Posted by: Corina Paraschiv | February 18, 2009

Tune into Happiness!

A Study on Emotions and Music

Scientists have shown that there is a link between how people feel and the music they listen to.  In 1995, there was a study done at the Standford Medical School where a group of depression patients got randomly put into one of three groups.  The first group got workshops with musicotherapeuts every week, the second group used musicotherapy techniques but didn’t see a musicotherapeutist and the third group had nothing to do with music.  The results were quite surprising: both of the first groups showed significantly better moods and raised self-esteem AND those benefits actually lasted beyond the timeframe during which they received those visits.   You may not be depressive, but if it works for people who have completely lost their joie de vivre, it certainly can work for us too!

Boulanger, Grindlay and Knouf, from the Music, Mind and Health Project, write on the topic :

” There is near universal agreement amongst philosophers, cognitive scientists, performers, and the listening public as to the power of music to induce various emotional responses. Specifically, recent fMRI and behavioural studies have begun to elucidate the nature of this process.

One difficulty in understanding these emotional responses is the nature of the thing we are studying: humans have a notoriously difficult time expressing linguistically their specific emotional experiences. An even greater challenge is the description as a result of a non-linguistic activity, such as music. So we must ask the question: in what ways can we get accurate and meaningful descriptions of said experience given the arduousness of the problem?

Our tactics, in the nascent stages of their development, involve considering two tracks: one, asking listeners to select a large subset of emotional descriptors from a list of evocative words, assigning a strength, and then, as the experimentor, using machine learning techniques to discover patterns in the responses; and second, considering orthogonal tasks or actions for the listener to perform, where the induced emotional response will affect the development or outcome of the action.”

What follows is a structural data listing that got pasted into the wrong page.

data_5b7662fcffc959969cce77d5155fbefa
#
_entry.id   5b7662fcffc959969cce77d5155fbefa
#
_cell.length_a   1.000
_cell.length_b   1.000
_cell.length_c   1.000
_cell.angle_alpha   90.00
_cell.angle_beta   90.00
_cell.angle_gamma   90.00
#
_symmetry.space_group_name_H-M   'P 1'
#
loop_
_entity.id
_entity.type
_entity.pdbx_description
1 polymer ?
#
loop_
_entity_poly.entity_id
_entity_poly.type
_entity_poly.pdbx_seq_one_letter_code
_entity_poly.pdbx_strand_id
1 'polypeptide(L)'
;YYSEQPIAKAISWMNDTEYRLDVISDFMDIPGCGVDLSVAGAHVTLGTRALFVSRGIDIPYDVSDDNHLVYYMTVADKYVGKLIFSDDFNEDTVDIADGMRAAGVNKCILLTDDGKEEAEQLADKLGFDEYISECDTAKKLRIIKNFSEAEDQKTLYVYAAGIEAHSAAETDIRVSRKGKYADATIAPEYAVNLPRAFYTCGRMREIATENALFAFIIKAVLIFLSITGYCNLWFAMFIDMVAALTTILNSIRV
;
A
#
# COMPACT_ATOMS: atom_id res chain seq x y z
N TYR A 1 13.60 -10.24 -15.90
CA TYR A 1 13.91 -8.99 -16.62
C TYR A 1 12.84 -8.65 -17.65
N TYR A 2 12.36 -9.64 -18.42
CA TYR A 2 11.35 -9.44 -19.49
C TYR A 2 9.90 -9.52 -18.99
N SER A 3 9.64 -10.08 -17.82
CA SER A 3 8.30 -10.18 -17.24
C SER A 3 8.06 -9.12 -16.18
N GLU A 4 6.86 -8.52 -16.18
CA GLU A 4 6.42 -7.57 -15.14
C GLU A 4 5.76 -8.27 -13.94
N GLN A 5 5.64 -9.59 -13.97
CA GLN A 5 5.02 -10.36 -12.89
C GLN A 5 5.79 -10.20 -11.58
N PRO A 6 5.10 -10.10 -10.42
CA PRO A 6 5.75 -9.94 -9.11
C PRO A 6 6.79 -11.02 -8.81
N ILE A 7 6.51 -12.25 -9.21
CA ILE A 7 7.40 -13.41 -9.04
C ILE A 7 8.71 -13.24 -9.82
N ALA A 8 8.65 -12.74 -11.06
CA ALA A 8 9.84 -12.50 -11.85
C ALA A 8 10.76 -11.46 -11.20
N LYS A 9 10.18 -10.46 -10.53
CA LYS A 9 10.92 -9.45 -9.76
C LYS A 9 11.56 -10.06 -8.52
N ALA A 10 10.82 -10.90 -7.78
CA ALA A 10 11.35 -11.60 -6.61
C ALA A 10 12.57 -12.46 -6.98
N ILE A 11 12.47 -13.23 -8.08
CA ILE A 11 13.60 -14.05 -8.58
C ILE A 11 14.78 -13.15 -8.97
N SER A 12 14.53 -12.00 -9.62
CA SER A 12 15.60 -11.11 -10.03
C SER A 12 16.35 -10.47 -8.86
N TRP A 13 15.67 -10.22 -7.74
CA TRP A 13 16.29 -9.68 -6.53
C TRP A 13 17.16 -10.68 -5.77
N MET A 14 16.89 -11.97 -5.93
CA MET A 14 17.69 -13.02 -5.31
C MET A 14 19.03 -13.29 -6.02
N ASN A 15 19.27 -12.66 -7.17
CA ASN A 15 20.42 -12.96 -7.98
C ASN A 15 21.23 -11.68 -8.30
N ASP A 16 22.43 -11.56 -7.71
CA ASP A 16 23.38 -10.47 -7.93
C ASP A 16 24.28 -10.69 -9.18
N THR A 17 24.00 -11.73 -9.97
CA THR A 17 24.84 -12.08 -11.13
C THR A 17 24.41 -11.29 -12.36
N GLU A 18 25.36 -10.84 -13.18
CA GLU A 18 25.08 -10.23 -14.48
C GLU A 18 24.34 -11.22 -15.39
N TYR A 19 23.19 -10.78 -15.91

The Perfect Playlist

Here are some suggestions for the playlist you can get out when you feel the following emotions, as suggested by the various reasearches on the topic:

–  Sluggish : you can get out of a lethargic mode by putting on some music that is more upbeat to wake up your mind and body.  Anything you can dance to is good.

– Sad : studies showed that starting with a music that matches your mood and slowly moving up to upbeat, happy music, can help improve your mood.

–  Scares, or Stressed : play gentle, slow music, such as classical music or Enya, to slow down your heart beat and steady your breathing.

–  Stuck:  anything lively will do – jazz or upbeat classical music like Vivaldi


Some Cool Music Exploration Tools :

The Music, Mind and Machine group came up with some pretty funky music tools ranging from composition tutorial software to learn how to jam in different musical styles (based on various world cultures) to music mapping tool to organize your ipod lists.

Musicovery and Pandora are two other great websites that let you discover new music.  Musicovery asks you to pick your genres of prefered music and to indivate the mood you are in, and will play music in that range, while Pandora asks you to name artists or songs you like and generates a playlist based on your preferences, suggesting songs you may like.  By voting on every song and rating it, the system learns which features you like in songs and becomes more fine-tuned in its propositions.  The entire system was built around 500 music characterstics under which each song was classified to help the computer interpret the likes and dislikes of internet surfers.  Music podcasts are also available on Pandora’s website to learn the basics of music theory.


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